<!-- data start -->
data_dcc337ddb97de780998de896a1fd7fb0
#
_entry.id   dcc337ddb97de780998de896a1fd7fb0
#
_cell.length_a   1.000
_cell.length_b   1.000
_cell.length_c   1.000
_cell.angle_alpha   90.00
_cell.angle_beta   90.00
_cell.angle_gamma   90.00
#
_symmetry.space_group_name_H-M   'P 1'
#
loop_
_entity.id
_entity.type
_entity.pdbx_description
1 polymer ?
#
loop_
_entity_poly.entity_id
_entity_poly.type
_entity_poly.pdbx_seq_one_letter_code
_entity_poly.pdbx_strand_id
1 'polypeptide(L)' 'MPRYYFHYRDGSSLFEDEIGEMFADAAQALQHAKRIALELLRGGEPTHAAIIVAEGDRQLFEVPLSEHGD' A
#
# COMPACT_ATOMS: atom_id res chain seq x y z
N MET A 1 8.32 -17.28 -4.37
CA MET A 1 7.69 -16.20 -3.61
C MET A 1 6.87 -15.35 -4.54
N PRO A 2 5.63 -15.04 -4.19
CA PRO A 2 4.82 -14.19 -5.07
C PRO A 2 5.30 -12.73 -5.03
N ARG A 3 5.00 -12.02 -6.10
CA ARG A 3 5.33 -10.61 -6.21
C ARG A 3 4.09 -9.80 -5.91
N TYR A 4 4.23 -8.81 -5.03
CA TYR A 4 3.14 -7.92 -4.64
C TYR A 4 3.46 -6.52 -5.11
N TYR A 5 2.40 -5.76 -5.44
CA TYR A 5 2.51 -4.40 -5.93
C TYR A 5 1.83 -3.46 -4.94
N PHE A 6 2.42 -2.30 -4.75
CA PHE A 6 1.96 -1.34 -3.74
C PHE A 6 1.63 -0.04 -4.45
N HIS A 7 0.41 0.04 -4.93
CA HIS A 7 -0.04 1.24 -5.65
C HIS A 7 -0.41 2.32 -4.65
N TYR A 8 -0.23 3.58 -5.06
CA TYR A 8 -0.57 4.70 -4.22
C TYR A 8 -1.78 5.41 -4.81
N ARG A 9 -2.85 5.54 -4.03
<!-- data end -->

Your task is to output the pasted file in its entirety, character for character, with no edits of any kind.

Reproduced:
data_dcc337ddb97de780998de896a1fd7fb0
#
_entry.id   dcc337ddb97de780998de896a1fd7fb0
#
_cell.length_a   1.000
_cell.length_b   1.000
_cell.length_c   1.000
_cell.angle_alpha   90.00
_cell.angle_beta   90.00
_cell.angle_gamma   90.00
#
_symmetry.space_group_name_H-M   'P 1'
#
loop_
_entity.id
_entity.type
_entity.pdbx_description
1 polymer ?
#
loop_
_entity_poly.entity_id
_entity_poly.type
_entity_poly.pdbx_seq_one_letter_code
_entity_poly.pdbx_strand_id
1 'polypeptide(L)' 'MPRYYFHYRDGSSLFEDEIGEMFADAAQALQHAKRIALELLRGGEPTHAAIIVAEGDRQLFEVPLSEHGD' A
#
# COMPACT_ATOMS: atom_id res chain seq x y z
N MET A 1 8.32 -17.28 -4.37
CA MET A 1 7.69 -16.20 -3.61
C MET A 1 6.87 -15.35 -4.54
N PRO A 2 5.63 -15.04 -4.19
CA PRO A 2 4.82 -14.19 -5.07
C PRO A 2 5.30 -12.73 -5.03
N ARG A 3 5.00 -12.02 -6.10
CA ARG A 3 5.33 -10.61 -6.21
C ARG A 3 4.09 -9.80 -5.91
N TYR A 4 4.23 -8.81 -5.03
CA TYR A 4 3.14 -7.92 -4.64
C TYR A 4 3.46 -6.52 -5.11
N TYR A 5 2.40 -5.76 -5.44
CA TYR A 5 2.51 -4.40 -5.93
C TYR A 5 1.83 -3.46 -4.94
N PHE A 6 2.42 -2.30 -4.75
CA PHE A 6 1.96 -1.34 -3.74
C PHE A 6 1.63 -0.04 -4.45
N HIS A 7 0.41 0.04 -4.93
CA HIS A 7 -0.04 1.24 -5.65
C HIS A 7 -0.41 2.32 -4.65
N TYR A 8 -0.23 3.58 -5.06
CA TYR A 8 -0.57 4.70 -4.22
C TYR A 8 -1.78 5.41 -4.81
N ARG A 9 -2.85 5.54 -4.03